Creating a new edition of the Missa Tempore paschali forces one to confront the extensive parallelisms found in the collected works edition and to consider a set of questions that are comparable to those raised by musica ficta in Gombert’s music: is an aggressive editorial stance justifiable when stylistic norms are exceeded, or might the composer have intended these unusual patterns? Answers emerge from the dense eight-voice Credo and twelve-voice Agnus dei II that both maintain our preconceptions about the style, and challenge them deeply. A new source for the Agnus dei II enriches our understanding of the editorial issues, the connection with Brumel's “Earthquake” mass, and our appreciation of the mass as a whole.
Issues of Counterpoint in Gombert’s Missa Tempore paschali
Peter Urquhart is an associate professor of musicology and theory at the University of New Hampshire. He studies problems of pitch, counterpoint, and structure in Renaissance music, and his articles have appeared in the Dutch Tijdschrift, the Journal of Musicology, Early Music, and elsewhere. His editions have been performed by Paul Hillier, the Orlando Consort, and the Tallis Scholars. Work supported by the National Endowment for the Humanities and Institute for Advanced Study includes a book about accidentals in Franco-Flemish music and a seventh recording by Capella Alamire.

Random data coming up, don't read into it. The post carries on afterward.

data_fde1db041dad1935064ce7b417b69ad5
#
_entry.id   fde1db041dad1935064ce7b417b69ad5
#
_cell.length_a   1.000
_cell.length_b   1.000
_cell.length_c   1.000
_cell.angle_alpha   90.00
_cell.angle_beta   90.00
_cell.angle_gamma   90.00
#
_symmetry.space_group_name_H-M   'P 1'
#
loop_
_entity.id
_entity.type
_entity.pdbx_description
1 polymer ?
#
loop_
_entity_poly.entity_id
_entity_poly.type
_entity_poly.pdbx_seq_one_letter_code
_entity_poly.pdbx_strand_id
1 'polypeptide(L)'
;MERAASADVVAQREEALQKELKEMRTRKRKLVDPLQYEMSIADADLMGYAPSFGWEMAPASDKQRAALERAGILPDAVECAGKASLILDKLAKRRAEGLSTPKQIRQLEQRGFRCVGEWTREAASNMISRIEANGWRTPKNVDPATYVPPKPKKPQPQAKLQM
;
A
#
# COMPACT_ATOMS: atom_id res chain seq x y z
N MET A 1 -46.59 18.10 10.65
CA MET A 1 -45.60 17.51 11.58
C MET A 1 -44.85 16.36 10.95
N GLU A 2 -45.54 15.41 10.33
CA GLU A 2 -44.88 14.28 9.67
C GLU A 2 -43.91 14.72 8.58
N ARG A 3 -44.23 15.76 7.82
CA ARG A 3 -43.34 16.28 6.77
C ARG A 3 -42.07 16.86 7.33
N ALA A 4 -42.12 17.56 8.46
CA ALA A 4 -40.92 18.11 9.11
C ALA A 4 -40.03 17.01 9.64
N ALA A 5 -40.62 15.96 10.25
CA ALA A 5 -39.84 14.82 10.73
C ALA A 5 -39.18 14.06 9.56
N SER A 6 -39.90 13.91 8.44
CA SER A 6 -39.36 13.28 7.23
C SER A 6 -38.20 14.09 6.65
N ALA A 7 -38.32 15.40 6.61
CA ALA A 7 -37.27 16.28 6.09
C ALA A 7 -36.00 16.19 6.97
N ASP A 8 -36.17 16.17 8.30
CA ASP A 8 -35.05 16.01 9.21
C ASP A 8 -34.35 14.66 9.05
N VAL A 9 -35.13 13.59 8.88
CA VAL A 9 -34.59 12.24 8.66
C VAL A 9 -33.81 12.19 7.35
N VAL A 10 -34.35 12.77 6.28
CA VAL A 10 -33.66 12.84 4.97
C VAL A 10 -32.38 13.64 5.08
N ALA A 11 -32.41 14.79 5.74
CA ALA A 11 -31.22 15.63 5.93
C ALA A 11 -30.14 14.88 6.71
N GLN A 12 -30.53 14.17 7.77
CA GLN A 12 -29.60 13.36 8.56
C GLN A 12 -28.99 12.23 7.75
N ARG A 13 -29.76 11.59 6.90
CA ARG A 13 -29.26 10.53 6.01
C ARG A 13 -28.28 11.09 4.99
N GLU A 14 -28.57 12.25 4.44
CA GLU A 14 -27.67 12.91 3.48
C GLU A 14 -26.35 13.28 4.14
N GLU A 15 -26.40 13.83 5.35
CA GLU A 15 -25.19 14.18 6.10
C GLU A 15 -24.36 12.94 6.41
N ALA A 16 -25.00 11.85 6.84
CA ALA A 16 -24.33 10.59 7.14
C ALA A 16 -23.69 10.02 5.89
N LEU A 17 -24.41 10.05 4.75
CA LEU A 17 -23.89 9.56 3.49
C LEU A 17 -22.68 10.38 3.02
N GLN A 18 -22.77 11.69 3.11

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Peter Urquhart; Issues of Counterpoint in Gombert’s Missa Tempore paschali. Journal of Musicology 1 July 2015; 32 (3): 410–439. doi: https://doi.org/10.1525/jm.2015.32.3.410
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